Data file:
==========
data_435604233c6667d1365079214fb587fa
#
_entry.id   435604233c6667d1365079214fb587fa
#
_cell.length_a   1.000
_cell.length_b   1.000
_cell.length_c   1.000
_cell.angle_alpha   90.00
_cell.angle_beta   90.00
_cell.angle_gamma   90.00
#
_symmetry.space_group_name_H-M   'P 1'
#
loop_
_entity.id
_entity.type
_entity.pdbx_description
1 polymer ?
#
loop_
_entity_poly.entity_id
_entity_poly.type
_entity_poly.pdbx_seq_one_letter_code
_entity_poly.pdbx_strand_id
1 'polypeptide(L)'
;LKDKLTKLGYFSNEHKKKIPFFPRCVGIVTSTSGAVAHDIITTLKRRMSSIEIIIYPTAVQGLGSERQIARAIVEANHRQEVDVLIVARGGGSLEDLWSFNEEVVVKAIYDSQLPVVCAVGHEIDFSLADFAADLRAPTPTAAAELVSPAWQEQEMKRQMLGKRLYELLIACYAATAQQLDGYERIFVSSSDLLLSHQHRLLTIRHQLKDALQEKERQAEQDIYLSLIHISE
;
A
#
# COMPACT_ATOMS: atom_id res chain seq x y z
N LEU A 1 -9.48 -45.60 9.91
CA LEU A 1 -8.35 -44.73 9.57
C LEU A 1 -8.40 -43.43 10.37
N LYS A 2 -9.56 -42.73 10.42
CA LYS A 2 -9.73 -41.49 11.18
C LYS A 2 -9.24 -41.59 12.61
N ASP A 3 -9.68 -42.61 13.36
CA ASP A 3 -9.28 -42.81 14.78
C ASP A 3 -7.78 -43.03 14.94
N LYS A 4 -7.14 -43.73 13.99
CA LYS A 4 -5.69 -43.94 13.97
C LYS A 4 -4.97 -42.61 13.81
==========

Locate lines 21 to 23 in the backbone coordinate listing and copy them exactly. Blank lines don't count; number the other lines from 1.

_entity_poly.entity_id
_entity_poly.type
_entity_poly.pdbx_seq_one_letter_code